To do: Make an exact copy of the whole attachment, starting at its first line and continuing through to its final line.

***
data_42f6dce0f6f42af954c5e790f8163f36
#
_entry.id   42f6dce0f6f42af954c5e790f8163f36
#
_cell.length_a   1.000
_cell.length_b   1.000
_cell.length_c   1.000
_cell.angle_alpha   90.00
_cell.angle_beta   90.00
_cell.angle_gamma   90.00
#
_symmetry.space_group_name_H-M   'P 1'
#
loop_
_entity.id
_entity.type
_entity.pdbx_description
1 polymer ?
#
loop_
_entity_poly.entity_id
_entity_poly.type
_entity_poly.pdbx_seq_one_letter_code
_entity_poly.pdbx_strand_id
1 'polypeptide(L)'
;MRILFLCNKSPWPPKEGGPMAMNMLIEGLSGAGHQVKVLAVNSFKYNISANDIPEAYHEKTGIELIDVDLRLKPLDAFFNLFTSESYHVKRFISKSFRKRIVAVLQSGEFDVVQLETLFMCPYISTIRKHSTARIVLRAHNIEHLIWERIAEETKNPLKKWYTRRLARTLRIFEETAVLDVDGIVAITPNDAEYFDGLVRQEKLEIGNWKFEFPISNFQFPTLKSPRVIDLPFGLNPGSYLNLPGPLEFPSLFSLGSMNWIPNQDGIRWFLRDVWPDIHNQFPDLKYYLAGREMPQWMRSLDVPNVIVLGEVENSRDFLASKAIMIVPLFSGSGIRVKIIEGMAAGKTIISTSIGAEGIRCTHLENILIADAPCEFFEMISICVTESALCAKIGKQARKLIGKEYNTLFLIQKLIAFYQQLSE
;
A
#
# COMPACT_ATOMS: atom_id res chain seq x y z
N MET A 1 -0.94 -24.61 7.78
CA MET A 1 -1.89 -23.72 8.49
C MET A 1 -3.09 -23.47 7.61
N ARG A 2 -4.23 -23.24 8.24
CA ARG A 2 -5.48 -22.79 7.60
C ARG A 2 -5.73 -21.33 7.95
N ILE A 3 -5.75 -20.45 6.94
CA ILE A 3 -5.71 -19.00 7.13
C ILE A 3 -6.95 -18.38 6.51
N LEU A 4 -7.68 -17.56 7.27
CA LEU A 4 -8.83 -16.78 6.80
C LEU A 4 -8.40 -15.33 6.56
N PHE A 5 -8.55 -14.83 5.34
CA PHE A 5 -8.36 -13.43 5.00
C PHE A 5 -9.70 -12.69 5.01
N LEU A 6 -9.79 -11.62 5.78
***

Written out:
data_42f6dce0f6f42af954c5e790f8163f36
#
_entry.id   42f6dce0f6f42af954c5e790f8163f36
#
_cell.length_a   1.000
_cell.length_b   1.000
_cell.length_c   1.000
_cell.angle_alpha   90.00
_cell.angle_beta   90.00
_cell.angle_gamma   90.00
#
_symmetry.space_group_name_H-M   'P 1'
#
loop_
_entity.id
_entity.type
_entity.pdbx_description
1 polymer ?
#
loop_
_entity_poly.entity_id
_entity_poly.type
_entity_poly.pdbx_seq_one_letter_code
_entity_poly.pdbx_strand_id
1 'polypeptide(L)'
;MRILFLCNKSPWPPKEGGPMAMNMLIEGLSGAGHQVKVLAVNSFKYNISANDIPEAYHEKTGIELIDVDLRLKPLDAFFNLFTSESYHVKRFISKSFRKRIVAVLQSGEFDVVQLETLFMCPYISTIRKHSTARIVLRAHNIEHLIWERIAEETKNPLKKWYTRRLARTLRIFEETAVLDVDGIVAITPNDAEYFDGLVRQEKLEIGNWKFEFPISNFQFPTLKSPRVIDLPFGLNPGSYLNLPGPLEFPSLFSLGSMNWIPNQDGIRWFLRDVWPDIHNQFPDLKYYLAGREMPQWMRSLDVPNVIVLGEVENSRDFLASKAIMIVPLFSGSGIRVKIIEGMAAGKTIISTSIGAEGIRCTHLENILIADAPCEFFEMISICVTESALCAKIGKQARKLIGKEYNTLFLIQKLIAFYQQLSE
;
A
#
# COMPACT_ATOMS: atom_id res chain seq x y z
N MET A 1 -0.94 -24.61 7.78
CA MET A 1 -1.89 -23.72 8.49
C MET A 1 -3.09 -23.47 7.61
N ARG A 2 -4.23 -23.24 8.24
CA ARG A 2 -5.48 -22.79 7.60
C ARG A 2 -5.73 -21.33 7.95
N ILE A 3 -5.75 -20.45 6.94
CA ILE A 3 -5.71 -19.00 7.13
C ILE A 3 -6.95 -18.38 6.51
N LEU A 4 -7.68 -17.56 7.27
CA LEU A 4 -8.83 -16.78 6.80
C LEU A 4 -8.40 -15.33 6.56
N PHE A 5 -8.55 -14.83 5.34
CA PHE A 5 -8.36 -13.43 5.00
C PHE A 5 -9.70 -12.69 5.01
N LEU A 6 -9.79 -11.62 5.78